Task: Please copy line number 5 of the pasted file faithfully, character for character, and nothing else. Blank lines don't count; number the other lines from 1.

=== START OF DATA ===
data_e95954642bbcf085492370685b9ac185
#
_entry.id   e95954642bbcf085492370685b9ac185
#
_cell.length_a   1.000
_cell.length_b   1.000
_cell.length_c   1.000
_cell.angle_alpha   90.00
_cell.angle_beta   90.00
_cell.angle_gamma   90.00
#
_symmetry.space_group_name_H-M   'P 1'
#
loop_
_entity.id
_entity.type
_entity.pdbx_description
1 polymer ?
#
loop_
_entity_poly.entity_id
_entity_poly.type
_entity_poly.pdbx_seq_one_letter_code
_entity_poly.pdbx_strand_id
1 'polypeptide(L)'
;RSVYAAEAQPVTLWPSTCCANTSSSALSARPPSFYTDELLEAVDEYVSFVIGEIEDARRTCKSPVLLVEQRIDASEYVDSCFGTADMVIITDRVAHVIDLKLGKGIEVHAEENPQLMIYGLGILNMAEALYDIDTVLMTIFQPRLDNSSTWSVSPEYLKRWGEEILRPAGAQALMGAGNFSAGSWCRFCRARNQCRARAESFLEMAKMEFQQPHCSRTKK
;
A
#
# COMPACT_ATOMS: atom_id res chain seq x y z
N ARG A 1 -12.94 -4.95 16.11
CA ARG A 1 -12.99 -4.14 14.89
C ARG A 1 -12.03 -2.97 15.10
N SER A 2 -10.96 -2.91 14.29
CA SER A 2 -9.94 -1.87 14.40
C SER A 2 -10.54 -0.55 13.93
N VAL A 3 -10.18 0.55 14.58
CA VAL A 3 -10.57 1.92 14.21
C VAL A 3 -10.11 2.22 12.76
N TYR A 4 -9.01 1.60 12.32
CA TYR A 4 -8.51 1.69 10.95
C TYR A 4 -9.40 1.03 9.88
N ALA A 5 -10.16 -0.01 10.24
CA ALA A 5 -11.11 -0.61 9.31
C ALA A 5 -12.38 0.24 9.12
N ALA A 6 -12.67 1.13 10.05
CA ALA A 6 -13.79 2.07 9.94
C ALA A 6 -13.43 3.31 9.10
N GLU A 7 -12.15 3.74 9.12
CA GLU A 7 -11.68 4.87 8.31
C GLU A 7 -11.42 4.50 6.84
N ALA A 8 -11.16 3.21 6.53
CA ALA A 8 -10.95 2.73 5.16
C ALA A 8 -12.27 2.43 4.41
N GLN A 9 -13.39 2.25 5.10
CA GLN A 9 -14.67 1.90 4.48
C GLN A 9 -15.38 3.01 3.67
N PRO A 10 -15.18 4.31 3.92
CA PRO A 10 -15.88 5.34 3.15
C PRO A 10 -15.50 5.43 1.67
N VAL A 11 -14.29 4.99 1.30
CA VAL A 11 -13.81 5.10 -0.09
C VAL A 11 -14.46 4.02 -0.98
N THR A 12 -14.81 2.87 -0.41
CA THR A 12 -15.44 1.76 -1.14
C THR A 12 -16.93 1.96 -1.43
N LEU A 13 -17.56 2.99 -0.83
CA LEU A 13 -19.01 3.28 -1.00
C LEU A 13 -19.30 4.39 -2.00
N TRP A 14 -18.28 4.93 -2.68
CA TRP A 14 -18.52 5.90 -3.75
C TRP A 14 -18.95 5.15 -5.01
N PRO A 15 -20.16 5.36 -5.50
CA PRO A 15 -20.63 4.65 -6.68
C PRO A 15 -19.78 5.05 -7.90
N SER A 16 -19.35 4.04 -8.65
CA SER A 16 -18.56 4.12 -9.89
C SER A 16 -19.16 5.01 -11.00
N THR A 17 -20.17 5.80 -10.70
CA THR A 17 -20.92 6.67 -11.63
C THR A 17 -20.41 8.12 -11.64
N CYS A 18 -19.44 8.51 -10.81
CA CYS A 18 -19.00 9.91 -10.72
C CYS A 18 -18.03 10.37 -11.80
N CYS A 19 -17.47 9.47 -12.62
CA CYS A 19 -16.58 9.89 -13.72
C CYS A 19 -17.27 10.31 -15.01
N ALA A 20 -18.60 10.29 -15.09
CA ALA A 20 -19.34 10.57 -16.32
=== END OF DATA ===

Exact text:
_cell.length_a   1.000